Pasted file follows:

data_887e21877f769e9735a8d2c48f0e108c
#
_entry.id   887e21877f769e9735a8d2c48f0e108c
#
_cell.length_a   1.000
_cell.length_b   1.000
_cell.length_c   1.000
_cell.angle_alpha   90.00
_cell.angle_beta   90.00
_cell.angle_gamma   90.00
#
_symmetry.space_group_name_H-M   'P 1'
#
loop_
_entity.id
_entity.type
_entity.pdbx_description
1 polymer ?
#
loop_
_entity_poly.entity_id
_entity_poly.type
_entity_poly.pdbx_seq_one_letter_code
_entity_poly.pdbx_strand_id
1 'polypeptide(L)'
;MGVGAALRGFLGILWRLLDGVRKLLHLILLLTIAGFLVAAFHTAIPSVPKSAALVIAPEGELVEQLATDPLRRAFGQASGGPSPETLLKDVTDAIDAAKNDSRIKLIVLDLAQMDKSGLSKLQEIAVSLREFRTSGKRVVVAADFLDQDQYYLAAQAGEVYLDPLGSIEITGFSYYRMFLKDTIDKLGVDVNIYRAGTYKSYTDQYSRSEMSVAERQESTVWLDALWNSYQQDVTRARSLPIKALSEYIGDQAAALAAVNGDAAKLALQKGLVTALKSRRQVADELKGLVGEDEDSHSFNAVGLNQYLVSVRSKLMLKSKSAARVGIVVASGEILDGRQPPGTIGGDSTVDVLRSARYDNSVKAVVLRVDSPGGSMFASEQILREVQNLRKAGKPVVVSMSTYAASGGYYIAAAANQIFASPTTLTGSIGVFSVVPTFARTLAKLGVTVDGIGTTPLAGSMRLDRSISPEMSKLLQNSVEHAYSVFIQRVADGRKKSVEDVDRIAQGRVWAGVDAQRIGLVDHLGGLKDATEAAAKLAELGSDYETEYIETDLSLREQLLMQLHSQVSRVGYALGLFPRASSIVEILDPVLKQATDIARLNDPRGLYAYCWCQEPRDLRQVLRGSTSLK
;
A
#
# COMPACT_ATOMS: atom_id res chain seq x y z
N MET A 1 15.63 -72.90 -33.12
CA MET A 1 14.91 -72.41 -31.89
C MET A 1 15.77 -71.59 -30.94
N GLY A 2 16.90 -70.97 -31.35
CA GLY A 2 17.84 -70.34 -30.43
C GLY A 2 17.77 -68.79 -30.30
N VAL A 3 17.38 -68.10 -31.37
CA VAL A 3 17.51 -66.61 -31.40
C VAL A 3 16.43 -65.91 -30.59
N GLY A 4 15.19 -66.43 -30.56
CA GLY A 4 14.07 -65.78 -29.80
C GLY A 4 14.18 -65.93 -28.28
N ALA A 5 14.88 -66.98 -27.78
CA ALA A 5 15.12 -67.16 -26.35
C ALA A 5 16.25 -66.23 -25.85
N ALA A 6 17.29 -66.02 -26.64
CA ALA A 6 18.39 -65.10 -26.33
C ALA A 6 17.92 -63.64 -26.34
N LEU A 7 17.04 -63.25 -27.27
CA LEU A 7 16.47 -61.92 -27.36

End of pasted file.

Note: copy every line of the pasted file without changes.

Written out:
data_887e21877f769e9735a8d2c48f0e108c
#
_entry.id   887e21877f769e9735a8d2c48f0e108c
#
_cell.length_a   1.000
_cell.length_b   1.000
_cell.length_c   1.000
_cell.angle_alpha   90.00
_cell.angle_beta   90.00
_cell.angle_gamma   90.00
#
_symmetry.space_group_name_H-M   'P 1'
#
loop_
_entity.id
_entity.type
_entity.pdbx_description
1 polymer ?
#
loop_
_entity_poly.entity_id
_entity_poly.type
_entity_poly.pdbx_seq_one_letter_code
_entity_poly.pdbx_strand_id
1 'polypeptide(L)'
;MGVGAALRGFLGILWRLLDGVRKLLHLILLLTIAGFLVAAFHTAIPSVPKSAALVIAPEGELVEQLATDPLRRAFGQASGGPSPETLLKDVTDAIDAAKNDSRIKLIVLDLAQMDKSGLSKLQEIAVSLREFRTSGKRVVVAADFLDQDQYYLAAQAGEVYLDPLGSIEITGFSYYRMFLKDTIDKLGVDVNIYRAGTYKSYTDQYSRSEMSVAERQESTVWLDALWNSYQQDVTRARSLPIKALSEYIGDQAAALAAVNGDAAKLALQKGLVTALKSRRQVADELKGLVGEDEDSHSFNAVGLNQYLVSVRSKLMLKSKSAARVGIVVASGEILDGRQPPGTIGGDSTVDVLRSARYDNSVKAVVLRVDSPGGSMFASEQILREVQNLRKAGKPVVVSMSTYAASGGYYIAAAANQIFASPTTLTGSIGVFSVVPTFARTLAKLGVTVDGIGTTPLAGSMRLDRSISPEMSKLLQNSVEHAYSVFIQRVADGRKKSVEDVDRIAQGRVWAGVDAQRIGLVDHLGGLKDATEAAAKLAELGSDYETEYIETDLSLREQLLMQLHSQVSRVGYALGLFPRASSIVEILDPVLKQATDIARLNDPRGLYAYCWCQEPRDLRQVLRGSTSLK
;
A
#
# COMPACT_ATOMS: atom_id res chain seq x y z
N MET A 1 15.63 -72.90 -33.12
CA MET A 1 14.91 -72.41 -31.89
C MET A 1 15.77 -71.59 -30.94
N GLY A 2 16.90 -70.97 -31.35
CA GLY A 2 17.84 -70.34 -30.43
C GLY A 2 17.77 -68.79 -30.30
N VAL A 3 17.38 -68.10 -31.37
CA VAL A 3 17.51 -66.61 -31.40
C VAL A 3 16.43 -65.91 -30.59
N GLY A 4 15.19 -66.43 -30.56
CA GLY A 4 14.07 -65.78 -29.80
C GLY A 4 14.18 -65.93 -28.28
N ALA A 5 14.88 -66.98 -27.78
CA ALA A 5 15.12 -67.16 -26.35
C ALA A 5 16.25 -66.23 -25.85
N ALA A 6 17.29 -66.02 -26.64
CA ALA A 6 18.39 -65.10 -26.33
C ALA A 6 17.92 -63.64 -26.34
N LEU A 7 17.04 -63.25 -27.27
CA LEU A 7 16.47 -61.92 -27.36